About The Author

Ramachandra GuhaRamachandra Guha is an author and columnist based in Bangalore. Born in Dehradun in 1958, he studied at St.Stephen’s College, the Delhi School of Economics, and the Indian Institute of Management at Kolkata, where he wrote a doctoral thesis on the history and prehistory of the Chipko movement. Now a full-time writer, he has previously taught at the universities of Yale and Stanford, held the Arné Naess Chair at the University of Oslo, and been the Sundaraja Visiting Professor at the Indian Institute of Science. In 2011-2 he will occupy the prestigious Phillipe Roman Chair in History and International Affairs at the London School of Economics.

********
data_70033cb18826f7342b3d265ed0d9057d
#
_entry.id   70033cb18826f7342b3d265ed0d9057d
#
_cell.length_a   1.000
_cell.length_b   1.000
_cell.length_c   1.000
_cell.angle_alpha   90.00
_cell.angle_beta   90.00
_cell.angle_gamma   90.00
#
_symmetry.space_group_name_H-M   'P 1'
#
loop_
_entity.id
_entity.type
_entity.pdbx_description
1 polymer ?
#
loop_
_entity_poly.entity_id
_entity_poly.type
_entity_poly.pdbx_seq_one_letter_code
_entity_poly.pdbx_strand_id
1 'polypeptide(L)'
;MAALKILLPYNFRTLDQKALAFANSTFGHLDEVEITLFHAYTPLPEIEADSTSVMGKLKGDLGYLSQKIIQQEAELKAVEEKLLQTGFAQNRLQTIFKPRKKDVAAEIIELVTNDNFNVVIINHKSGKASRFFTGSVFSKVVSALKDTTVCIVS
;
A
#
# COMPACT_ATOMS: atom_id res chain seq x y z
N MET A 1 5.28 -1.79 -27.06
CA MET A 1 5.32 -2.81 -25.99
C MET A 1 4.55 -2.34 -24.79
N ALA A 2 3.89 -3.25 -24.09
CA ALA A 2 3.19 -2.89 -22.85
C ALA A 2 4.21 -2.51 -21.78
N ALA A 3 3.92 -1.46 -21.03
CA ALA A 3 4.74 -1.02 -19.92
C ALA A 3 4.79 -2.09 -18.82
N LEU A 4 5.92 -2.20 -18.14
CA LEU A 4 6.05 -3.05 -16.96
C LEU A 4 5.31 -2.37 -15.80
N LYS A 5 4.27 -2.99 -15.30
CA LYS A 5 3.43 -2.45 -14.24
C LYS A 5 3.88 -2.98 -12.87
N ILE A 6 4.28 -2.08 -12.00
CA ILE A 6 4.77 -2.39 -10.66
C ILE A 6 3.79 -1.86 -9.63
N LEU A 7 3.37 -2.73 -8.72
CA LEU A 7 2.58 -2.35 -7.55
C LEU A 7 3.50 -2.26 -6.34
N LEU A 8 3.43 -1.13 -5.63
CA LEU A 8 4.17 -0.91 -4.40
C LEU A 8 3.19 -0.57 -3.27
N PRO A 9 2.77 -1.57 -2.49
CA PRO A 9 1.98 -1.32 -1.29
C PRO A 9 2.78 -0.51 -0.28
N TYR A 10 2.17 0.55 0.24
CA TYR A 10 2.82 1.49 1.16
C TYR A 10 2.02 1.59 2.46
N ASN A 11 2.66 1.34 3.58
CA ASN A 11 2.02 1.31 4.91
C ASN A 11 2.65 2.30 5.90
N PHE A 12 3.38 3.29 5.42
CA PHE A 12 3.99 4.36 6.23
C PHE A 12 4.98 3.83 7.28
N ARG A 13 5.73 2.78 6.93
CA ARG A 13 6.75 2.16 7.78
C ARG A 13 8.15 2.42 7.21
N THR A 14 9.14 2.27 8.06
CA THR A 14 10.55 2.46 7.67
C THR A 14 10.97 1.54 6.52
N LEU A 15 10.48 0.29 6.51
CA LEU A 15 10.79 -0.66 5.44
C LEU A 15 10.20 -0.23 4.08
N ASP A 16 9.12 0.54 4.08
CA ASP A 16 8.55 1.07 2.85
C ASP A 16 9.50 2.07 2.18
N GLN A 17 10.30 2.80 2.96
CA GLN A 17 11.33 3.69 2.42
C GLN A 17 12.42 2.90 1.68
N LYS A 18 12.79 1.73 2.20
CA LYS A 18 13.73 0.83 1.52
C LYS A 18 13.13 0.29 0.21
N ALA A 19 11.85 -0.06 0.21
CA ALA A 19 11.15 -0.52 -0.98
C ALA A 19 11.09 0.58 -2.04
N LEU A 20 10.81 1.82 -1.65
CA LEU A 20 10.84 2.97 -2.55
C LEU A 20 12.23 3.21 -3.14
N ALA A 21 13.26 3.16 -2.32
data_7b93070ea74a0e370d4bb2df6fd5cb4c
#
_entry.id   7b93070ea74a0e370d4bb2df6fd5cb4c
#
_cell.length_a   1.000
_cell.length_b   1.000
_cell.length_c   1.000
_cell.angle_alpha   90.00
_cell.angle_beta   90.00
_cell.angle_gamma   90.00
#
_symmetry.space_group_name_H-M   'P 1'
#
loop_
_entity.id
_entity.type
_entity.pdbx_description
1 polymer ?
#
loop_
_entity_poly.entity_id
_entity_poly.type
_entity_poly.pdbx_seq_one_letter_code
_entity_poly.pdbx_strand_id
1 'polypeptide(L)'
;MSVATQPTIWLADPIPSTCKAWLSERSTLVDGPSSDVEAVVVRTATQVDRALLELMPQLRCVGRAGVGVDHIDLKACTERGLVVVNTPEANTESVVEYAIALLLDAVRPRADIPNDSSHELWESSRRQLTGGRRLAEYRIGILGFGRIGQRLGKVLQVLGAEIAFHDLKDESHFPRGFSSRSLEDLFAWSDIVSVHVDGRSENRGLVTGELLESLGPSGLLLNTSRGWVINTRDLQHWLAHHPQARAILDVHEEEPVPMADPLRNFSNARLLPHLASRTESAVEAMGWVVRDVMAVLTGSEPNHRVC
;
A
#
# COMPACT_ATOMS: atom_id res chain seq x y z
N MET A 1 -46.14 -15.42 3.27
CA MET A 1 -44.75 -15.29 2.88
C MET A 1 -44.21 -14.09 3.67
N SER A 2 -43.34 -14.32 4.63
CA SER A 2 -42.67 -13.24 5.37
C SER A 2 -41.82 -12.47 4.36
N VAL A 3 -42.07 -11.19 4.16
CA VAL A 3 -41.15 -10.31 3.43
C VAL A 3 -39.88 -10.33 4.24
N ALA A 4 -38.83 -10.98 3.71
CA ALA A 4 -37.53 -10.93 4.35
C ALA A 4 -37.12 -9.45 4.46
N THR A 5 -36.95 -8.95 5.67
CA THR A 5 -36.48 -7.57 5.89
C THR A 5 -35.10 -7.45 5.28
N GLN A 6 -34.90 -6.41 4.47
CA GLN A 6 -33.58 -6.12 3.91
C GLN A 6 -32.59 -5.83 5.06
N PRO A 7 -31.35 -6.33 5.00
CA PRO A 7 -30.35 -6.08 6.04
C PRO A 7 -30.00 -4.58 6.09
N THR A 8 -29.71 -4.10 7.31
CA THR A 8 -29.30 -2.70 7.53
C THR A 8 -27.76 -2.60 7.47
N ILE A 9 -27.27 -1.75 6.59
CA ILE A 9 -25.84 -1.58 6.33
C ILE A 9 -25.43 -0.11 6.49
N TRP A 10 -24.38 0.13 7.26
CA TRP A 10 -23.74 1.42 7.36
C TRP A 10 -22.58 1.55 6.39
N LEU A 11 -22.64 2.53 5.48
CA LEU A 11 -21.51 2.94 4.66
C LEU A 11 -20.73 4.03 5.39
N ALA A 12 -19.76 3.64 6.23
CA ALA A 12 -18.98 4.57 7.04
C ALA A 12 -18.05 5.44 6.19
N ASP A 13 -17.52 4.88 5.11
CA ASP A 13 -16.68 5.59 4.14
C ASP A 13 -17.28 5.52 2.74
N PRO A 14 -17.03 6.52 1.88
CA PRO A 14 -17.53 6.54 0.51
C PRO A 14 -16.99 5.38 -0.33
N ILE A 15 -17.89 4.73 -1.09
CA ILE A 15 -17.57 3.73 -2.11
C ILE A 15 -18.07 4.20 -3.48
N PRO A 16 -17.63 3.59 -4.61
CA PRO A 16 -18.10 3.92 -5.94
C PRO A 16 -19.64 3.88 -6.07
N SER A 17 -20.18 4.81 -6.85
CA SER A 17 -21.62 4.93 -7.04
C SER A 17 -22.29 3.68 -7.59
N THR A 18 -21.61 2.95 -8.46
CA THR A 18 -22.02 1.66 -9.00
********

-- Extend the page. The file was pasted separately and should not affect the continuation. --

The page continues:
Guha’s books include a pioneering environmental history, The Unquiet Woods (Oxford University Press, 1989); Savaging the Civilized (University of Chicago Press, 1999), A life of the anthropologist-activist Verrier Elwin which the Times Literary Supplement called the ‘best biography by an Indian for many years’, an award-winning social history of cricket, A Corner of a Foreign Field (Picador), and India after Gandhi (Picador, 2007), a widely discussed (and also award-winning) history of India since independence. He is now working on a book on Mohandas Gandhi’s years in South Africa. Aside from his scholarly work, Guha writes regularly on social and political issues for the general public. Between 1997 and 2009 he wrote a fortnightly column for The Hindu, India’s national newspaper. He now writes columns in The Telegraph and the Hindustan Times, with these articles appearing in translation in other Indian newspapers (such as Hindustan, Dainik Bhaskar, Prajavani, and Andhra Jyoti). Guha’s awards include the Leopold-Hidy Prize of the American Society of Environmental History, the Daily Telegraph/Cricket Society prize, the R. K. Narayan Prize, and the Padma Bhushan. The New York Times has referred to him as ‘perhaps the best among India’s non fiction writers’; Time Magazine has called him ‘Indian democracy’s preeminent chronicler’.